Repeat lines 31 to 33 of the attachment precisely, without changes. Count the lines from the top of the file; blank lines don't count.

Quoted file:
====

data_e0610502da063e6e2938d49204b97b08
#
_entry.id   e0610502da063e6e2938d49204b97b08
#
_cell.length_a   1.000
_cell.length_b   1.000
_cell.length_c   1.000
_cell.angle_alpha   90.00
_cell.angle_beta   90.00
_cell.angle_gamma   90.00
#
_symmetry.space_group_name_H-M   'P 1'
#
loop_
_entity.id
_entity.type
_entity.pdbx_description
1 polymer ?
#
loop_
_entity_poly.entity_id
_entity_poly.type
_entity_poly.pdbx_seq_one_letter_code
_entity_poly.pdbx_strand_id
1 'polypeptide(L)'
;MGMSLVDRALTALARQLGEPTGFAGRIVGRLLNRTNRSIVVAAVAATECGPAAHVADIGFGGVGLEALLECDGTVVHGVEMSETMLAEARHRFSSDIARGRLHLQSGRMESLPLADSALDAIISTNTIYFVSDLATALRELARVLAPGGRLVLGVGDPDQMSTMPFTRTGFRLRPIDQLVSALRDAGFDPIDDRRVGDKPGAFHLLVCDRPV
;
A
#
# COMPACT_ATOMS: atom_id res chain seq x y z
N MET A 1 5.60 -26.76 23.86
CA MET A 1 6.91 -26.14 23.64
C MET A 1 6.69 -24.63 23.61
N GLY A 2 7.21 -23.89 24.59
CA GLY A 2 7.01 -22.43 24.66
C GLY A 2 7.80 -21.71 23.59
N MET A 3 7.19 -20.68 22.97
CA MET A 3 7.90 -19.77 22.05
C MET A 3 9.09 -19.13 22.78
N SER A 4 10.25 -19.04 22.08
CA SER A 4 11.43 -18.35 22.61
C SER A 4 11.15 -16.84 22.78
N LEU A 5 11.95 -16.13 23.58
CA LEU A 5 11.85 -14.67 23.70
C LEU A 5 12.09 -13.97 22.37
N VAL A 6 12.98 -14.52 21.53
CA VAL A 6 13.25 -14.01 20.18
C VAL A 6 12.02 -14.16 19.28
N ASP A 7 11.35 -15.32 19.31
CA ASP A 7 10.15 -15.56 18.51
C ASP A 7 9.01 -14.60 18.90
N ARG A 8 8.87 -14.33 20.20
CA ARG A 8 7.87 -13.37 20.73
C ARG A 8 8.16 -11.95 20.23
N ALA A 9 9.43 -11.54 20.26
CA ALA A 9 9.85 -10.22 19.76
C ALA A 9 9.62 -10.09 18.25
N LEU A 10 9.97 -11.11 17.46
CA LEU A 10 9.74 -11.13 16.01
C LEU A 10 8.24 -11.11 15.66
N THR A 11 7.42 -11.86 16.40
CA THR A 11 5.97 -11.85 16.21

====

N MET A 1 5.60 -26.76 23.86
CA MET A 1 6.91 -26.14 23.64
C MET A 1 6.69 -24.63 23.61